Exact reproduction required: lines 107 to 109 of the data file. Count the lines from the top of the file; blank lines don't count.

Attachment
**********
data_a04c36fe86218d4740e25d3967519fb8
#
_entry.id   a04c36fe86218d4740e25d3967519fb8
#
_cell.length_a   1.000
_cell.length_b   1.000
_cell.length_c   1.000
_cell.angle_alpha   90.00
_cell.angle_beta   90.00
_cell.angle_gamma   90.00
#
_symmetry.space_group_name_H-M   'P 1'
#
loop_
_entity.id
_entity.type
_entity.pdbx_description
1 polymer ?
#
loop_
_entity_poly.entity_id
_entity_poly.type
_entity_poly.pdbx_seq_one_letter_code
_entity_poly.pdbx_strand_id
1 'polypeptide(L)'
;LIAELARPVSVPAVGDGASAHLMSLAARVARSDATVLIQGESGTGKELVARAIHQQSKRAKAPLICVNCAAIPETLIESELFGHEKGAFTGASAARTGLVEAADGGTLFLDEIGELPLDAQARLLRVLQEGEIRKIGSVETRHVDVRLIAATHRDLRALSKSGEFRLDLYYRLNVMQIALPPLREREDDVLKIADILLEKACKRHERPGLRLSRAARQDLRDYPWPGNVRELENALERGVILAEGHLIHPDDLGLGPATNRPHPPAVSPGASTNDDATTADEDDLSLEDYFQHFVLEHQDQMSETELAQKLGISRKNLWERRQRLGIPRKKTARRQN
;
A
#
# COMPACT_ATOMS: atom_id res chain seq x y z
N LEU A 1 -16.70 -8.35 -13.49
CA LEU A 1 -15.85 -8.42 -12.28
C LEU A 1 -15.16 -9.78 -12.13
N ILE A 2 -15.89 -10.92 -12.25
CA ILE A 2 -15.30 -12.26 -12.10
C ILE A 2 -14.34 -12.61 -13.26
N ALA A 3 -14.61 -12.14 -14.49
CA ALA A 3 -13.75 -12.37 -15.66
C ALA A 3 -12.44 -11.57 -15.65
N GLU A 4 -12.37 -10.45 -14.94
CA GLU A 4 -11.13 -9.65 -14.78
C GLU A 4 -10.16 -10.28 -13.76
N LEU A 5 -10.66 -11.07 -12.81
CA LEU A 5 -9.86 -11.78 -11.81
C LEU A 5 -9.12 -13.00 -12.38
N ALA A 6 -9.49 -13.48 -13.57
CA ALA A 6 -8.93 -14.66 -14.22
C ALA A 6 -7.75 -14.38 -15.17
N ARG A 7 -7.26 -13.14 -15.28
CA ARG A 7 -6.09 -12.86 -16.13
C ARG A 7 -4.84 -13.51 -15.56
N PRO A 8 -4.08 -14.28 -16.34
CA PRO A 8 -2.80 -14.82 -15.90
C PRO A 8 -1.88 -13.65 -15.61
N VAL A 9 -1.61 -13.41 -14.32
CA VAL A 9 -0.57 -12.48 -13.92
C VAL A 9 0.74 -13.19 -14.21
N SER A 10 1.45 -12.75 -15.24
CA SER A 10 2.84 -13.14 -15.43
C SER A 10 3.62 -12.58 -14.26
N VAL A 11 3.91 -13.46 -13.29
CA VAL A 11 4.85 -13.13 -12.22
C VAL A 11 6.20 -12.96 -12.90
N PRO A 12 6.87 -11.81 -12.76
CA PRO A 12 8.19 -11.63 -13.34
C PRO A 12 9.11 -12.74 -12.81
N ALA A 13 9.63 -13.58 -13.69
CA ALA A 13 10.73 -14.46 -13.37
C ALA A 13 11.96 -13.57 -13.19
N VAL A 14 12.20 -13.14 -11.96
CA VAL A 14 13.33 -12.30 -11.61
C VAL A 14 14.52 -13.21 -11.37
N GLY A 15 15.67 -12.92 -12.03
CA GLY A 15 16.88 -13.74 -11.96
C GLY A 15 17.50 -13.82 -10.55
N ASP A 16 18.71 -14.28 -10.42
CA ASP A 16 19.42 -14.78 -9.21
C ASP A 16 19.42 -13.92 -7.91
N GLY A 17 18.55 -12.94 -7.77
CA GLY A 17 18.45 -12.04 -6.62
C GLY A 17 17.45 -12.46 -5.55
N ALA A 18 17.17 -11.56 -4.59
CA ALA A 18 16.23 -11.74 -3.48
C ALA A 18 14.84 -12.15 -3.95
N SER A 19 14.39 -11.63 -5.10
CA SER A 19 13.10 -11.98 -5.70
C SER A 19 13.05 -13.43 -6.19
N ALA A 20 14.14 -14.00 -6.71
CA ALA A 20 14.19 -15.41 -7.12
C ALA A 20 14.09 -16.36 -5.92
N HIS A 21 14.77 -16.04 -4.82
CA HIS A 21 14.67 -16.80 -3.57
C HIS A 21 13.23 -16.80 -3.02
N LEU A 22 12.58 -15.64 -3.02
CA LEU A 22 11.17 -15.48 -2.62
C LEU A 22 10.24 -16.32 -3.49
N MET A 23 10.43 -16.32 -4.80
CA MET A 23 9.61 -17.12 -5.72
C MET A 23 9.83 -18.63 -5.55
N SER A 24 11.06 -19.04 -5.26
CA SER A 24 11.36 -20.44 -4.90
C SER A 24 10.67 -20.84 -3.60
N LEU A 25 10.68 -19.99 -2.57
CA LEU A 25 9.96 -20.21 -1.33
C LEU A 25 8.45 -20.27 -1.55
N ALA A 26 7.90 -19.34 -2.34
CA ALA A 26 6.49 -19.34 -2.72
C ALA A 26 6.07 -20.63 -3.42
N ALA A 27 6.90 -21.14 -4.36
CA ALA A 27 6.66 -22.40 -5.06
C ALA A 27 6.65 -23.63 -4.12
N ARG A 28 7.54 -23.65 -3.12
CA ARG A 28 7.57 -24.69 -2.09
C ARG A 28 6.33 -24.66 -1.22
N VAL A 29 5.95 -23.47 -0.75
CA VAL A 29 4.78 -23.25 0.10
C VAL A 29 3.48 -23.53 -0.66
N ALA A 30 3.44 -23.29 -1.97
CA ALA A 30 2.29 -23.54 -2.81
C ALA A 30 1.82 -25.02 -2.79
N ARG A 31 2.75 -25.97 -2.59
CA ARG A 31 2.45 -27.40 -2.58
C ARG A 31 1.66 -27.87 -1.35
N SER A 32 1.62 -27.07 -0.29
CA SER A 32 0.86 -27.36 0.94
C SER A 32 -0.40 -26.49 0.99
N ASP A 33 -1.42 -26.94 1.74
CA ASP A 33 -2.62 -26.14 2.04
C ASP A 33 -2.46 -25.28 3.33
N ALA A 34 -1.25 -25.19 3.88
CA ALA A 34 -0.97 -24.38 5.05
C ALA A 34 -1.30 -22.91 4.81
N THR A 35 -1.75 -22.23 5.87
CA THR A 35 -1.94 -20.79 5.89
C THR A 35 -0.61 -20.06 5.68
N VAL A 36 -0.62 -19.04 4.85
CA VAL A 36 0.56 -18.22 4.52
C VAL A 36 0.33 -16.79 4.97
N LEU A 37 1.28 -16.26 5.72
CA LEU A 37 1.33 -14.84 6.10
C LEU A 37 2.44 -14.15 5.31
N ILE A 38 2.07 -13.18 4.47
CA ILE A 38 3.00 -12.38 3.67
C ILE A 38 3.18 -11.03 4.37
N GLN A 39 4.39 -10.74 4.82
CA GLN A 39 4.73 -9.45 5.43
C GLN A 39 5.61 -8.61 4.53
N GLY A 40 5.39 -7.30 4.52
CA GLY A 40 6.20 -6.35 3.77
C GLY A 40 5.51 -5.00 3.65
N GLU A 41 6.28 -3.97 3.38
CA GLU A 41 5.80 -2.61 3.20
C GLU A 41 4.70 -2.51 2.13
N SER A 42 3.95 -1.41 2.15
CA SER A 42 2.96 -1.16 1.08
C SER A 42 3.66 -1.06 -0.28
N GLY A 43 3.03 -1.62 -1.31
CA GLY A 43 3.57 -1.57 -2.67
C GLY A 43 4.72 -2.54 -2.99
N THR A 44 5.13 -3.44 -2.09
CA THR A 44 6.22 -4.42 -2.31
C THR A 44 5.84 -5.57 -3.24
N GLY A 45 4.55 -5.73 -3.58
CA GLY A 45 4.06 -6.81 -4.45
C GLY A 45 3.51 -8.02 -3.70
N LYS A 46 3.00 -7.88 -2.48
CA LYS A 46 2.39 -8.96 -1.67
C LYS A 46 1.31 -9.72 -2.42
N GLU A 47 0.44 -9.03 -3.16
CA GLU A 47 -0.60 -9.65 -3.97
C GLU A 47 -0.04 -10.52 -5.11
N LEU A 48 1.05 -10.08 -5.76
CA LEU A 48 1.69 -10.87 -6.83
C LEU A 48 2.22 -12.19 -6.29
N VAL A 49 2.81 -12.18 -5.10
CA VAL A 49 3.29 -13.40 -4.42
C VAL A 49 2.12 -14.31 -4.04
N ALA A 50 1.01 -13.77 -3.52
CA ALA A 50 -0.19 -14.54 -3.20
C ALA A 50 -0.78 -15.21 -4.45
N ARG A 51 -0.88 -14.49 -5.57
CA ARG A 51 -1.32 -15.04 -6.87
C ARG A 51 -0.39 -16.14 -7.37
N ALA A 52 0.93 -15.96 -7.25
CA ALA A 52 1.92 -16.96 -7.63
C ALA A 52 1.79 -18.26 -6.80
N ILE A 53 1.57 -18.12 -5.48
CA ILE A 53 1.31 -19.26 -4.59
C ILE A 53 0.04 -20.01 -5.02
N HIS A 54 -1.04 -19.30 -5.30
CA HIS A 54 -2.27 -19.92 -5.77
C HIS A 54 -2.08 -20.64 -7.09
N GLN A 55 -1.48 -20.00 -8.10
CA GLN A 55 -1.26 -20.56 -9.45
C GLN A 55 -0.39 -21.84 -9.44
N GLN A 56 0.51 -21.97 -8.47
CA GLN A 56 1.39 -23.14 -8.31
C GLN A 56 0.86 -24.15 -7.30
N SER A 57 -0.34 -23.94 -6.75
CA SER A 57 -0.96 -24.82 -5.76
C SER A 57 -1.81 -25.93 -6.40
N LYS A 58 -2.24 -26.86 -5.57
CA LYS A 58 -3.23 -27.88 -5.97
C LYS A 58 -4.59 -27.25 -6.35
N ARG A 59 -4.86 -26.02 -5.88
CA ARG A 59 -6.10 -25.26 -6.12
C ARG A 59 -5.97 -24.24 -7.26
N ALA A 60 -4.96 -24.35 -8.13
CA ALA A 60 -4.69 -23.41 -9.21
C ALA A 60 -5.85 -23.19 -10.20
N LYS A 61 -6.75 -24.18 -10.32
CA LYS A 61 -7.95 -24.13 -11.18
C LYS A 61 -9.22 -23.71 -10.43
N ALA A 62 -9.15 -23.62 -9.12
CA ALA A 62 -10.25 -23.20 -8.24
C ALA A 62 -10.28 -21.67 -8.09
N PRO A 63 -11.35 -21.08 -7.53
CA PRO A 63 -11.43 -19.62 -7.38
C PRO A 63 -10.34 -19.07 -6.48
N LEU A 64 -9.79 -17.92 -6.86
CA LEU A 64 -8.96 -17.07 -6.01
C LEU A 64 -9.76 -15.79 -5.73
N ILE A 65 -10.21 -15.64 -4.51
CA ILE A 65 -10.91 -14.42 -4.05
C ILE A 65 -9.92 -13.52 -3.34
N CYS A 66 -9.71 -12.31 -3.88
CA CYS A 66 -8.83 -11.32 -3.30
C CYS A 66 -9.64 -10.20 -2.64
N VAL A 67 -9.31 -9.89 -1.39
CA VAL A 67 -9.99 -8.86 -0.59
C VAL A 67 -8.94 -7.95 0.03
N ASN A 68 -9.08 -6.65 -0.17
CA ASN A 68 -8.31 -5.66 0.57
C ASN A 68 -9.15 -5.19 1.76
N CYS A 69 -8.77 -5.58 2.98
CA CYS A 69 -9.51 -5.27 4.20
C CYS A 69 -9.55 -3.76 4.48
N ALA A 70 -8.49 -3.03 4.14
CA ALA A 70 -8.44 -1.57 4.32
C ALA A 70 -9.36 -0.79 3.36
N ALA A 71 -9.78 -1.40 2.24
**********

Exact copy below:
CA ALA A 26 6.49 -19.34 -2.72
C ALA A 26 6.07 -20.63 -3.42
N ALA A 27 6.90 -21.14 -4.36